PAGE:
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How do I get child support payments from the state though the mother not paying?

Q) How do I go about receiving child support payments from the state every month even though the mother is not paying she is court ordered $214.00 a month and I just had a baby girl last week and really need the child support payments to help provide for my 9 year old son witch I have full custody of and he lives with me and the mother is currently in rehab

A) If the mother is not paying child support you will not be able to get child support payments from the state. The Child Support Enforcement Act of 1984 allows district attorneys to help you collect court-ordered child support from a parent who refuses to pay. Typically, the district attorney serves the child’s parent with papers, telling them to meet with the district attorney in order to set up a payment arrangement. The papers also warn that if the person fails to follow those instructions, jail time could be imposed. This can sometimes be counter-productive, since that parent can’t earn money while in jail. For this reason, jail time is usually used as a last resort. Instead, the district attorney can impose other consequences for failure to pay child support..https://family.findlaw.com/child-support/enforcement-of-child-support-faq-s.html

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236 Responses to Click to Tell Us Your Experience At Your Local Child Support Office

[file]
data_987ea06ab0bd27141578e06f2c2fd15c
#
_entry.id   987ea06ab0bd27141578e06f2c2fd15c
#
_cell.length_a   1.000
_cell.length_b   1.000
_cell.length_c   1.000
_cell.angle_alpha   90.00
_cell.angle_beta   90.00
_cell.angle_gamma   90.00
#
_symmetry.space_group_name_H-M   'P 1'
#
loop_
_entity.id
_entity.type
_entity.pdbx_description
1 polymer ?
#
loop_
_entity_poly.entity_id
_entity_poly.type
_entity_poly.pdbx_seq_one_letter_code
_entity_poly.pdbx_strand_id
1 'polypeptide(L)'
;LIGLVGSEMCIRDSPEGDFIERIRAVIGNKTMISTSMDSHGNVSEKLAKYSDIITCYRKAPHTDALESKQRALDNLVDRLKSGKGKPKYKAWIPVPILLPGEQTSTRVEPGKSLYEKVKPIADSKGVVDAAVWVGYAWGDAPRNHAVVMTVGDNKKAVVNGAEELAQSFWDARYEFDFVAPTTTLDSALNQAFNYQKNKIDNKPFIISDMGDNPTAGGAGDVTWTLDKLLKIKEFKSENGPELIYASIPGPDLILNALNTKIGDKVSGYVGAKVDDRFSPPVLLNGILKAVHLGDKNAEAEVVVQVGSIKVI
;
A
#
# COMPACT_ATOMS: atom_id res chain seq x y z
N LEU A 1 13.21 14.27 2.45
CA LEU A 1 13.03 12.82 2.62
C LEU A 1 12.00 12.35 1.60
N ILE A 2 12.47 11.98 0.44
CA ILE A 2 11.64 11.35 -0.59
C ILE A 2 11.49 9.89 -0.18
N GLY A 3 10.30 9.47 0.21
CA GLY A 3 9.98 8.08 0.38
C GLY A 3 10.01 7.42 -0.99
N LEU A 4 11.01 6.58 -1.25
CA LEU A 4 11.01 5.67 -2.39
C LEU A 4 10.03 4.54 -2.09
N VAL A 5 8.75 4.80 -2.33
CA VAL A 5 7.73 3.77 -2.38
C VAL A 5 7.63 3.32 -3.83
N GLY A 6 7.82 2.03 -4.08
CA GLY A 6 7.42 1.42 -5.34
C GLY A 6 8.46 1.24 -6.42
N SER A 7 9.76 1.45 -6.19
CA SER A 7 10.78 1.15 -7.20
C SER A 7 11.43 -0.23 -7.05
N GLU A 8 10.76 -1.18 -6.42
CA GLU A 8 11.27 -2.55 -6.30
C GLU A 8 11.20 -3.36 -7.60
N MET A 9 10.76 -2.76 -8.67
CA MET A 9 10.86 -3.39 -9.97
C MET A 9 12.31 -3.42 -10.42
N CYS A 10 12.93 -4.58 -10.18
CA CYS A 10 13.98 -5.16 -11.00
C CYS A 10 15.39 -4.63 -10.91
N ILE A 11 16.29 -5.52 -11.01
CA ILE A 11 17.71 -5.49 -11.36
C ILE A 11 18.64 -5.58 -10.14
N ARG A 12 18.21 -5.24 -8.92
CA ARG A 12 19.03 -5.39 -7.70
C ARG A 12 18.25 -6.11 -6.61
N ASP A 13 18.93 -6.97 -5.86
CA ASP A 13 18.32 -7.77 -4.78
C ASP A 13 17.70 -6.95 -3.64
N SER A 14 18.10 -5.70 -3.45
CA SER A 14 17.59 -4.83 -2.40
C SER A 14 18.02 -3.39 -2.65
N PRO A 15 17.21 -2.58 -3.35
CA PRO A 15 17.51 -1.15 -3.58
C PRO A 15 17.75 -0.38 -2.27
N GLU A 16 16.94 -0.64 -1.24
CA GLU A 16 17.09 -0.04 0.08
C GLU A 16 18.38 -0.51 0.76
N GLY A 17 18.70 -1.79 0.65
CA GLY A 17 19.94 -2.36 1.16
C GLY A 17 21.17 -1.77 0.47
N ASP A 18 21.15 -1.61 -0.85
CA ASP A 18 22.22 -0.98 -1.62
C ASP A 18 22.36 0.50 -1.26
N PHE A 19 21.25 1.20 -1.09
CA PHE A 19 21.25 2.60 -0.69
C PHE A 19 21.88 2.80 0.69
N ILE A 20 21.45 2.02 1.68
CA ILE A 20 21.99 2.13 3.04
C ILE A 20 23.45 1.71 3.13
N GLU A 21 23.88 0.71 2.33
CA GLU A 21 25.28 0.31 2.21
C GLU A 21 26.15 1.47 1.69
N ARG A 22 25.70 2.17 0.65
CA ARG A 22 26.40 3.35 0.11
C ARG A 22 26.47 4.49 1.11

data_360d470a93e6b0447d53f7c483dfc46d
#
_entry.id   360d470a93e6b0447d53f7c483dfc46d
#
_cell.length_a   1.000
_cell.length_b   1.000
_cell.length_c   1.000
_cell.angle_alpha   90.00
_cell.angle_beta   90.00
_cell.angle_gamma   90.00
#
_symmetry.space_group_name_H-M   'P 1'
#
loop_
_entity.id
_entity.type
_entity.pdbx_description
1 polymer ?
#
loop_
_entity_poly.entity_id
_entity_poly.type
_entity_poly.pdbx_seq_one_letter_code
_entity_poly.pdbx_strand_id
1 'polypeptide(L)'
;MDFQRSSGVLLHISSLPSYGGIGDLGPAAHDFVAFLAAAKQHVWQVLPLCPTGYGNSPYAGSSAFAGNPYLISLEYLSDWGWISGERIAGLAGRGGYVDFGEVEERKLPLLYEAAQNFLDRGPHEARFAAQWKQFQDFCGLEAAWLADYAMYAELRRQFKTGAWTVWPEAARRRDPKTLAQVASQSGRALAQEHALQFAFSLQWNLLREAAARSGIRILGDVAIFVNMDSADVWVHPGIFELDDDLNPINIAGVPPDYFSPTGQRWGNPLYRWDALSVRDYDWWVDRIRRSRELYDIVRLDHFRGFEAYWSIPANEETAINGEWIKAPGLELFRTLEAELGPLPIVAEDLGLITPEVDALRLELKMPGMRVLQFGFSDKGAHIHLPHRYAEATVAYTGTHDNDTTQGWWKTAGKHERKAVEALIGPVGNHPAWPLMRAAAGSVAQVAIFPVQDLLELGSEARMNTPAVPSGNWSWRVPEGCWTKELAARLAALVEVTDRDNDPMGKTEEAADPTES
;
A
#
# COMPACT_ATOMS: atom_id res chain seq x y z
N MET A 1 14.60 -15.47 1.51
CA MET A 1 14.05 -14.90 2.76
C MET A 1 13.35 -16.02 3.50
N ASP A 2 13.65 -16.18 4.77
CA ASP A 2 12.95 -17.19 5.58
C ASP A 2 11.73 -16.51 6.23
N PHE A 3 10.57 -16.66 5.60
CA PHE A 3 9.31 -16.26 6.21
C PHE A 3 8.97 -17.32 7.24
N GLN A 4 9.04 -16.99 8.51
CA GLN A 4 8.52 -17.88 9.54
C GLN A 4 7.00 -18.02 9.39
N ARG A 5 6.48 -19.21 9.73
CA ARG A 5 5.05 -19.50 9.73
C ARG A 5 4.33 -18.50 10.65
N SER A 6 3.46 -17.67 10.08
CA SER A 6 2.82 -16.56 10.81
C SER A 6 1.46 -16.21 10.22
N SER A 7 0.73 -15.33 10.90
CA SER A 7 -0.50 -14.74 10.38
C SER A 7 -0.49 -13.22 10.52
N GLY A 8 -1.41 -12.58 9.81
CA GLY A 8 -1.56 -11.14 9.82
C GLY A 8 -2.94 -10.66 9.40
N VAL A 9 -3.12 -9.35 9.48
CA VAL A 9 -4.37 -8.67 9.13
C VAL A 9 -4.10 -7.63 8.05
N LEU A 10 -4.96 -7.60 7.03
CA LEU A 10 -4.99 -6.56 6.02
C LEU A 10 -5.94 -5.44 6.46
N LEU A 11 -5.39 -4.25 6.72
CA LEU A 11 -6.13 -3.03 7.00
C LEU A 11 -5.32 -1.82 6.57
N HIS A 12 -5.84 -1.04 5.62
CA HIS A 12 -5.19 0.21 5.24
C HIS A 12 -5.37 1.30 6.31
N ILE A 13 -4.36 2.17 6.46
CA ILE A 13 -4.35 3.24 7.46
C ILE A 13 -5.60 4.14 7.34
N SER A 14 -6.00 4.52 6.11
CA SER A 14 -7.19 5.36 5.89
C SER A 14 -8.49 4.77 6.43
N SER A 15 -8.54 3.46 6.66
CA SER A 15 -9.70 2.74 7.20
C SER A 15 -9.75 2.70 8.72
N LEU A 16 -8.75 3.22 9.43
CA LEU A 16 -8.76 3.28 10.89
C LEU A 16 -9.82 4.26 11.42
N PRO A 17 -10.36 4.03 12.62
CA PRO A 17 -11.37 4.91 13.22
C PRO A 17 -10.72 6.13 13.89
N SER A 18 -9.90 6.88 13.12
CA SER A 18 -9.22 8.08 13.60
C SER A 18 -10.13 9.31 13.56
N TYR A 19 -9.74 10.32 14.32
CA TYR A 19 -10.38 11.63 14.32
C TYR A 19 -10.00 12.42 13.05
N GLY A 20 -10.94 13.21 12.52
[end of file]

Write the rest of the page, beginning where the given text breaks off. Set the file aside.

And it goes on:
1. You will need to provide evidence of your reduction of income in order for the judge to modify your child support obligation. The best evidence is the most recent tax returns and recent pay stubs. After the court orders a specific child support amount, it is often the case that one parent may seek to modify the child support agreement. However, a parent seeking child support modification will need to prove a change of circumstances.

    Steps To ask for a court hearing to change your existing child support order:

    Fill out your court forms.
    Have your forms reviewed.
    Make at least 2 copies of all your forms.
    File your forms with the court clerk.
    Get your court date.
    Serve your papers on the other parent (and the LCSA if involved)
    File your proof of service.

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DISCLAIMER: This site is NOT affiliated with any government sites or agencies, this site is for informational purposes only. If you have questions about child support issues it’s always best you contact your local child support office.

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